Sunday, February 6, 2011

My Response to Fit

In response to my last post, Dutch Uncle asked...

Is it really necessary for trousers to be at least one size too small in order to qualify as
ivy/prep/trad/WASP, whatever? 

While I'm not sure of the question's sincerity, this is my take on the general matter. I'm certainly not among those in favor "slim fit" or "custom fit" trousers and shirts. Those that reveal too much and show a couple inches of ankle without having to cuff or roll. I appreciate this return to well-fitted clothes after seeing trends of oversized, baggy clothing since the 1980's. However, I think this movement has gone too far in the direction of constricting or even skin-tight pieces. Personally speaking, I'm a big guy and I don't buy anything unless it fits well and fits comfortably. Part of the whole ivy/prep/etc. lifestyle is sartorial ease and comfort. Those who are following this new "trad" trend tend to look somewhat childish and not the least bit elegant. Look at photos from the Take Ivy book or one of the vintage-photo blogs out there. You won't see any "true prep" who had to hold his breath to squeeze into his trousers.

Don't try this at home. In fact, don't try this anywhere.

I try to avoid the cliche labels, but which do you usually go with? Trad, ivy, prep, WASP, etc?
As the term trad, though simply short for traditional, has been played out I tend to go with classic.


  1. Sir,

    I'm afraid that the problem with both the "Trad" and "Classic" labels is that--in reality--this style has never been favored by the vast majority of American men, so technically it is neither traditional nor classic. Unfortunately this style has always been favored by a minority.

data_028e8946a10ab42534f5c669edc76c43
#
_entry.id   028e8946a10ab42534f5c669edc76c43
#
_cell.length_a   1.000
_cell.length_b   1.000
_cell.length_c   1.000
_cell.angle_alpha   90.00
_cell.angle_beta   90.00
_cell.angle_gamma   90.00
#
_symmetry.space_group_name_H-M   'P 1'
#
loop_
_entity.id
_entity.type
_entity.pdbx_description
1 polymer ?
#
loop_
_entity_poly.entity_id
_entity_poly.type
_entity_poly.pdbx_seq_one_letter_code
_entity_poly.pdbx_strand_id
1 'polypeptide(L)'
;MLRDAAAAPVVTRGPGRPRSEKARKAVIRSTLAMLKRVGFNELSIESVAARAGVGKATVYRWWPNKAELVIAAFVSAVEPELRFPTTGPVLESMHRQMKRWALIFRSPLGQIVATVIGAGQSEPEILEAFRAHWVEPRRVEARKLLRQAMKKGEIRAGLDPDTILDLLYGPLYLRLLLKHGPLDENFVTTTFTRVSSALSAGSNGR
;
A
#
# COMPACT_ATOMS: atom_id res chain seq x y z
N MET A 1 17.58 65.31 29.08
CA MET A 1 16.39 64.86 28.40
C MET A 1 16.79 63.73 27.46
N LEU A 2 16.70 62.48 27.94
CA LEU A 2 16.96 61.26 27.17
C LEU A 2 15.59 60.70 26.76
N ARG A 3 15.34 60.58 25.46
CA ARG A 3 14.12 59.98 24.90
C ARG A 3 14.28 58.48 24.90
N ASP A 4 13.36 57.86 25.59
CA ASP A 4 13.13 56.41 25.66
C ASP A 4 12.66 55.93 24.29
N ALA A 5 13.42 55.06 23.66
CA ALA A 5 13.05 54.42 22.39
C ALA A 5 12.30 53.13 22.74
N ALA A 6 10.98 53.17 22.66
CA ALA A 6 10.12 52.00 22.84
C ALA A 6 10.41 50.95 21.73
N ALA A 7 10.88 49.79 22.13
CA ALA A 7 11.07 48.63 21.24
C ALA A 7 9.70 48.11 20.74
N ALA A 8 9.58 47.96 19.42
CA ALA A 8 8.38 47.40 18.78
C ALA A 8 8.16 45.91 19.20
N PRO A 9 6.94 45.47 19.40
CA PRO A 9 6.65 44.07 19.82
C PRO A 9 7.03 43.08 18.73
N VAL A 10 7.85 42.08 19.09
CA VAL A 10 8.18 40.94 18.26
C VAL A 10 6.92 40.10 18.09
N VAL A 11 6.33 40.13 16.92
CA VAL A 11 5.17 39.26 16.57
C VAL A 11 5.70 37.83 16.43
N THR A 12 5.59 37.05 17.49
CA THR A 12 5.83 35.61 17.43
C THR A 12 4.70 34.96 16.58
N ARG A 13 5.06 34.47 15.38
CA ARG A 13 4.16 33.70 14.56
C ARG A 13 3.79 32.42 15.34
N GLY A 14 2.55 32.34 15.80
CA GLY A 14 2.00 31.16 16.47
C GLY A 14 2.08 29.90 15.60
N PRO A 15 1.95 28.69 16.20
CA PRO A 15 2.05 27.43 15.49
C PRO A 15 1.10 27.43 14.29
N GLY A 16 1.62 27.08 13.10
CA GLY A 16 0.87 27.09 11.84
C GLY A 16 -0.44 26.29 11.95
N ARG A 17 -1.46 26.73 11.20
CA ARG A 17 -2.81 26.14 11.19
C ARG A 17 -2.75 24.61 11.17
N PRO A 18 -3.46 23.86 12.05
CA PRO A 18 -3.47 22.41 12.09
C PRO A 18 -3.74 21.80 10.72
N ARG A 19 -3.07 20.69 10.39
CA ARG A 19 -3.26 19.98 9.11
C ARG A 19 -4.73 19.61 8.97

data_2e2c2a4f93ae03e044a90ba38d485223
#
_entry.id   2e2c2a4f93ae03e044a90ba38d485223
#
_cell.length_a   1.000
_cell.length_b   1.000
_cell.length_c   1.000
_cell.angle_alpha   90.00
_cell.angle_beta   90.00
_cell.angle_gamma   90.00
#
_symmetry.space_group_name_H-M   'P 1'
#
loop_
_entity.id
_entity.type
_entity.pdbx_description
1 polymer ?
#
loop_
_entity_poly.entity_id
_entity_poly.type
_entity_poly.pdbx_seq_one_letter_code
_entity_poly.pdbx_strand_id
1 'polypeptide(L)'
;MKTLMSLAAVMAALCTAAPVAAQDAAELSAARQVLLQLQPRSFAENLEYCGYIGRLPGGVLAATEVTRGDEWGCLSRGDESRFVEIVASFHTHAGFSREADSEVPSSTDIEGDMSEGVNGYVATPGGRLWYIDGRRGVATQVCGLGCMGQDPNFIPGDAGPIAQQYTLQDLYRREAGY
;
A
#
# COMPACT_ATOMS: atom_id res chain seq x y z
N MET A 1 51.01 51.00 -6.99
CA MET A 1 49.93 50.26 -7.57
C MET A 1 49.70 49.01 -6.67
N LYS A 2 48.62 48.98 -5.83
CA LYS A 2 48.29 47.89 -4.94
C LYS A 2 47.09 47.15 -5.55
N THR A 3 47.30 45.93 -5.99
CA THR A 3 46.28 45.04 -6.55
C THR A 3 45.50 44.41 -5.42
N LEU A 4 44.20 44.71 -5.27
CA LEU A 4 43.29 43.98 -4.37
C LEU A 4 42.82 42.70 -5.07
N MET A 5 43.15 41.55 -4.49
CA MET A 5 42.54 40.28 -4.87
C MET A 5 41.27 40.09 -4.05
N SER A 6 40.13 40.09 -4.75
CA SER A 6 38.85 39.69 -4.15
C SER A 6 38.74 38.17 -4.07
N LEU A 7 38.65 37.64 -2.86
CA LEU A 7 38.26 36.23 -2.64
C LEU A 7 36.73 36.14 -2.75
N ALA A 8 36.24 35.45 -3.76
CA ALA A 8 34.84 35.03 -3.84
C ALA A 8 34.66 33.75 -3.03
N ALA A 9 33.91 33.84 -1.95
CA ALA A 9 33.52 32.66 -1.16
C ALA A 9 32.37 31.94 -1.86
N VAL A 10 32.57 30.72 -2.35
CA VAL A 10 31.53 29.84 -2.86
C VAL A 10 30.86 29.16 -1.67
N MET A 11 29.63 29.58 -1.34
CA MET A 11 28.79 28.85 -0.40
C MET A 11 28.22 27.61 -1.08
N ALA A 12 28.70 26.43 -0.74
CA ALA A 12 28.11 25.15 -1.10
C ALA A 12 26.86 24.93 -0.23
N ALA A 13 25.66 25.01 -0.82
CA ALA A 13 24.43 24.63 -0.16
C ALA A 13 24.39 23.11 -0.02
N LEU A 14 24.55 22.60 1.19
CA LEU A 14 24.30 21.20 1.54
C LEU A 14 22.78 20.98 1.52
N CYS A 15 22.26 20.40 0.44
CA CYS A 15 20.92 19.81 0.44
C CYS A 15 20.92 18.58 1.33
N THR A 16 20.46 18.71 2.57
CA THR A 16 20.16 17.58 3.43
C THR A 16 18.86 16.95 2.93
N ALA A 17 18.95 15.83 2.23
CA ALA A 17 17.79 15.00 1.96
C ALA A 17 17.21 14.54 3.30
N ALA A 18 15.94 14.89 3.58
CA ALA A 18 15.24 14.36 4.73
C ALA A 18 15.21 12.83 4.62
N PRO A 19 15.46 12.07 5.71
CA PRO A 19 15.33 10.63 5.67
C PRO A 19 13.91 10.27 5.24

2. JFK knew how trousers should fit:

  3. In response to Anon, I'm guessing you have never heard of the 1940's, 1950's or early 1960's? It definitely isn't in the majority now, but it came to be known as such during the time and the name happened to stick with around as a particular style of dress. American historians tend to denote the mid-century period as that which defined the rise of American superiority and thus what largely defined America to the world. Thus, it is also "classic" because it was the authoritative look for Americans when they became widely known.

  4. Anon - See David's response.

    Orthodox Trad - Amen. JFK gets credit for far too many things, but the guy knew how to dress.

    David - Thanks for a brilliant answer to Anon's comment. I completely agree and couldn't have said it better.